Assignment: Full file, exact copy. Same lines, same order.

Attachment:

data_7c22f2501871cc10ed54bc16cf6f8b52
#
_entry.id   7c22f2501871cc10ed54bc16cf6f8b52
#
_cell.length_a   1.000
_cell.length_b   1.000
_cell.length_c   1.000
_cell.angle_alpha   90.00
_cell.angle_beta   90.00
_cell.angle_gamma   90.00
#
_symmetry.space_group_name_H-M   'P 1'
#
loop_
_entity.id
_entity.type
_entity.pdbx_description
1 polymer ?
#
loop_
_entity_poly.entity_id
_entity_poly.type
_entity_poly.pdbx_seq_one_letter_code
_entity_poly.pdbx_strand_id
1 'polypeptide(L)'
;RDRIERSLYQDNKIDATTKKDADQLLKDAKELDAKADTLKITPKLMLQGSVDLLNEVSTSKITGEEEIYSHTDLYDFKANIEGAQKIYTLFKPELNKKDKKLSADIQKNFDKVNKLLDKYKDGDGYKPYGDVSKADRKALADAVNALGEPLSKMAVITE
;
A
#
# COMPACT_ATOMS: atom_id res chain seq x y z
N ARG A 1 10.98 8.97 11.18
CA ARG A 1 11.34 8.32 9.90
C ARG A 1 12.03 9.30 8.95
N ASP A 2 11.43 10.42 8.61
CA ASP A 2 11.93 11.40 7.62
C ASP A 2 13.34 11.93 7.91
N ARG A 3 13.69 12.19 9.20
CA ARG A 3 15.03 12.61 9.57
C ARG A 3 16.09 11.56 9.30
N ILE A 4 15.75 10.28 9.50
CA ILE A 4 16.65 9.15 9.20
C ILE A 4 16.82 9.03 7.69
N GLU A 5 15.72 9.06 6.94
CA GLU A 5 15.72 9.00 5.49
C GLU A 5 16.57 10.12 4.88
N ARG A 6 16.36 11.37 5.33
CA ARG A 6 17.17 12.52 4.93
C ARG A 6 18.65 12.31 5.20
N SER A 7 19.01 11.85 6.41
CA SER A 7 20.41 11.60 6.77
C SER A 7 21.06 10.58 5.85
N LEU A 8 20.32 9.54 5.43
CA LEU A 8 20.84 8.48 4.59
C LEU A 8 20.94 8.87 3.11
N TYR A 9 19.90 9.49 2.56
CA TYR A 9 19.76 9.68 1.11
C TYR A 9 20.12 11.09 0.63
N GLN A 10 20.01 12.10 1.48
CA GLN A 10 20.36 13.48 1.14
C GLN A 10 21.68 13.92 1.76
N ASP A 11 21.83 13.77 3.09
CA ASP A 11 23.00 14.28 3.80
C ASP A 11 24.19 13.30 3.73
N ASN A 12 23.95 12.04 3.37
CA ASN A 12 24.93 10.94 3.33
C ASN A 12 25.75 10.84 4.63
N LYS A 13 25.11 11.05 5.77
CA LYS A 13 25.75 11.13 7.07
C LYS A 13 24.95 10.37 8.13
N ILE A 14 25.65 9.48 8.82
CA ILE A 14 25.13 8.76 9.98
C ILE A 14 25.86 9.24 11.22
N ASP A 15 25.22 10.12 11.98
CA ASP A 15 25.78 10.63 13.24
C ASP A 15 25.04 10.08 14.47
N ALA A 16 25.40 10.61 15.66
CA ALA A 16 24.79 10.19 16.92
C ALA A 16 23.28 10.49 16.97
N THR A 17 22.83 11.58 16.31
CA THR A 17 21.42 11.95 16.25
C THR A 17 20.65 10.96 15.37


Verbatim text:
data_7c22f2501871cc10ed54bc16cf6f8b52
#
_entry.id   7c22f2501871cc10ed54bc16cf6f8b52
#
_cell.length_a   1.000
_cell.length_b   1.000
_cell.length_c   1.000
_cell.angle_alpha   90.00
_cell.angle_beta   90.00
_cell.angle_gamma   90.00
#
_symmetry.space_group_name_H-M   'P 1'
#
loop_
_entity.id
_entity.type
_entity.pdbx_description
1 polymer ?
#
loop_
_entity_poly.entity_id
_entity_poly.type
_entity_poly.pdbx_seq_one_letter_code
_entity_poly.pdbx_strand_id
1 'polypeptide(L)'
;RDRIERSLYQDNKIDATTKKDADQLLKDAKELDAKADTLKITPKLMLQGSVDLLNEVSTSKITGEEEIYSHTDLYDFKANIEGAQKIYTLFKPELNKKDKKLSADIQKNFDKVNKLLDKYKDGDGYKPYGDVSKADRKALADAVNALGEPLSKMAVITE
;
A
#
# COMPACT_ATOMS: atom_id res chain seq x y z
N ARG A 1 10.98 8.97 11.18
CA ARG A 1 11.34 8.32 9.90
C ARG A 1 12.03 9.30 8.95
N ASP A 2 11.43 10.42 8.61
CA ASP A 2 11.93 11.40 7.62
C ASP A 2 13.34 11.93 7.91
N ARG A 3 13.69 12.19 9.20
CA ARG A 3 15.03 12.61 9.57
C ARG A 3 16.09 11.56 9.30
N ILE A 4 15.75 10.28 9.50
CA ILE A 4 16.65 9.15 9.20
C ILE A 4 16.82 9.03 7.69
N GLU A 5 15.72 9.06 6.94
CA GLU A 5 15.72 9.00 5.49
C GLU A 5 16.57 10.12 4.88
N ARG A 6 16.36 11.37 5.33
CA ARG A 6 17.17 12.52 4.93
C ARG A 6 18.65 12.31 5.20
N SER A 7 19.01 11.85 6.41
CA SER A 7 20.41 11.60 6.77
C SER A 7 21.06 10.58 5.85
N LEU A 8 20.32 9.54 5.43
CA LEU A 8 20.84 8.48 4.59
C LEU A 8 20.94 8.87 3.11
N TYR A 9 19.90 9.49 2.56
CA TYR A 9 19.76 9.68 1.11
C TYR A 9 20.12 11.09 0.63
N GLN A 10 20.01 12.10 1.48
CA GLN A 10 20.36 13.48 1.14
C GLN A 10 21.68 13.92 1.76
N ASP A 11 21.83 13.77 3.09
CA ASP A 11 23.00 14.28 3.80
C ASP A 11 24.19 13.30 3.73
N ASN A 12 23.95 12.04 3.37
CA ASN A 12 24.93 10.94 3.33
C ASN A 12 25.75 10.84 4.63
N LYS A 13 25.11 11.05 5.77
CA LYS A 13 25.75 11.13 7.07
C LYS A 13 24.95 10.37 8.13
N ILE A 14 25.65 9.48 8.82
CA ILE A 14 25.13 8.76 9.98
C ILE A 14 25.86 9.24 11.22
N ASP A 15 25.22 10.12 11.98
CA ASP A 15 25.78 10.63 13.24
C ASP A 15 25.04 10.08 14.47
N ALA A 16 25.40 10.61 15.66
CA ALA A 16 24.79 10.19 16.92
C ALA A 16 23.28 10.49 16.97
N THR A 17 22.83 11.58 16.31
CA THR A 17 21.42 11.95 16.25
C THR A 17 20.65 10.96 15.37